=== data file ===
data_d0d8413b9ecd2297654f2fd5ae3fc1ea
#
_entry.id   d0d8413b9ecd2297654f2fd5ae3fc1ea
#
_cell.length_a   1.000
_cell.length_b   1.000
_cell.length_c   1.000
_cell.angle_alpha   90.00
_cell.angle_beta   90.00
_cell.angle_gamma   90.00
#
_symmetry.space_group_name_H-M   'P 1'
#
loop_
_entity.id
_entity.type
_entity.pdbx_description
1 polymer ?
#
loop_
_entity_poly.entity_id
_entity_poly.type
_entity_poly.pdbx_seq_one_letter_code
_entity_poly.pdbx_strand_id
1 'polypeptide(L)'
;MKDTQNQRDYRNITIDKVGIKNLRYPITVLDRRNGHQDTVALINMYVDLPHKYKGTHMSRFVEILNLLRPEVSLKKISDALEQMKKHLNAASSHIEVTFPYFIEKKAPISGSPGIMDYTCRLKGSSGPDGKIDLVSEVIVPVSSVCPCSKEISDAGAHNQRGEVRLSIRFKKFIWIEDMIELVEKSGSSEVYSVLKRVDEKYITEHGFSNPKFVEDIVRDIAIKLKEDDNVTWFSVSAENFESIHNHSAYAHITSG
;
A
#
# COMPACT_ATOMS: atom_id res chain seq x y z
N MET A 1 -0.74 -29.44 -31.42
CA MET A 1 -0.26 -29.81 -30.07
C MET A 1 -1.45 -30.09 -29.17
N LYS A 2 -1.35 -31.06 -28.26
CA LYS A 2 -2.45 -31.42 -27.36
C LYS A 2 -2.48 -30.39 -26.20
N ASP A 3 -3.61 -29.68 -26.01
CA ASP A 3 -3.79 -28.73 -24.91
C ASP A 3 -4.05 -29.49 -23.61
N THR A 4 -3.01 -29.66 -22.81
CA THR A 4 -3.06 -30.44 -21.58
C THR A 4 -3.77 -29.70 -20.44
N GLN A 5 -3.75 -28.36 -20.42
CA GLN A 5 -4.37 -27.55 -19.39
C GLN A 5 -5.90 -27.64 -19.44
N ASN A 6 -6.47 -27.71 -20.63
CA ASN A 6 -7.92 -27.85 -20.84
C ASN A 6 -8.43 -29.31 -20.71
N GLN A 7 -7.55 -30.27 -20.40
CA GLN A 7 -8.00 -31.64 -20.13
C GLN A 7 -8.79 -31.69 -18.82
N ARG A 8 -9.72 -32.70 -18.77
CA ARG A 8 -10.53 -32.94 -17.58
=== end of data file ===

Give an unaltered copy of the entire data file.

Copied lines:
data_d0d8413b9ecd2297654f2fd5ae3fc1ea
#
_entry.id   d0d8413b9ecd2297654f2fd5ae3fc1ea
#
_cell.length_a   1.000
_cell.length_b   1.000
_cell.length_c   1.000
_cell.angle_alpha   90.00
_cell.angle_beta   90.00
_cell.angle_gamma   90.00
#
_symmetry.space_group_name_H-M   'P 1'
#
loop_
_entity.id
_entity.type
_entity.pdbx_description
1 polymer ?
#
loop_
_entity_poly.entity_id
_entity_poly.type
_entity_poly.pdbx_seq_one_letter_code
_entity_poly.pdbx_strand_id
1 'polypeptide(L)'
;MKDTQNQRDYRNITIDKVGIKNLRYPITVLDRRNGHQDTVALINMYVDLPHKYKGTHMSRFVEILNLLRPEVSLKKISDALEQMKKHLNAASSHIEVTFPYFIEKKAPISGSPGIMDYTCRLKGSSGPDGKIDLVSEVIVPVSSVCPCSKEISDAGAHNQRGEVRLSIRFKKFIWIEDMIELVEKSGSSEVYSVLKRVDEKYITEHGFSNPKFVEDIVRDIAIKLKEDDNVTWFSVSAENFESIHNHSAYAHITSG
;
A
#
# COMPACT_ATOMS: atom_id res chain seq x y z
N MET A 1 -0.74 -29.44 -31.42
CA MET A 1 -0.26 -29.81 -30.07
C MET A 1 -1.45 -30.09 -29.17
N LYS A 2 -1.35 -31.06 -28.26
CA LYS A 2 -2.45 -31.42 -27.36
C LYS A 2 -2.48 -30.39 -26.20
N ASP A 3 -3.61 -29.68 -26.01
CA ASP A 3 -3.79 -28.73 -24.91
C ASP A 3 -4.05 -29.49 -23.61
N THR A 4 -3.01 -29.66 -22.81
CA THR A 4 -3.06 -30.44 -21.58
C THR A 4 -3.77 -29.70 -20.44
N GLN A 5 -3.75 -28.36 -20.42
CA GLN A 5 -4.37 -27.55 -19.39
C GLN A 5 -5.90 -27.64 -19.44
N ASN A 6 -6.47 -27.71 -20.63
CA ASN A 6 -7.92 -27.85 -20.84
C ASN A 6 -8.43 -29.31 -20.71
N GLN A 7 -7.55 -30.27 -20.40
CA GLN A 7 -8.00 -31.64 -20.13
C GLN A 7 -8.79 -31.69 -18.82
N ARG A 8 -9.72 -32.70 -18.77
CA ARG A 8 -10.53 -32.94 -17.58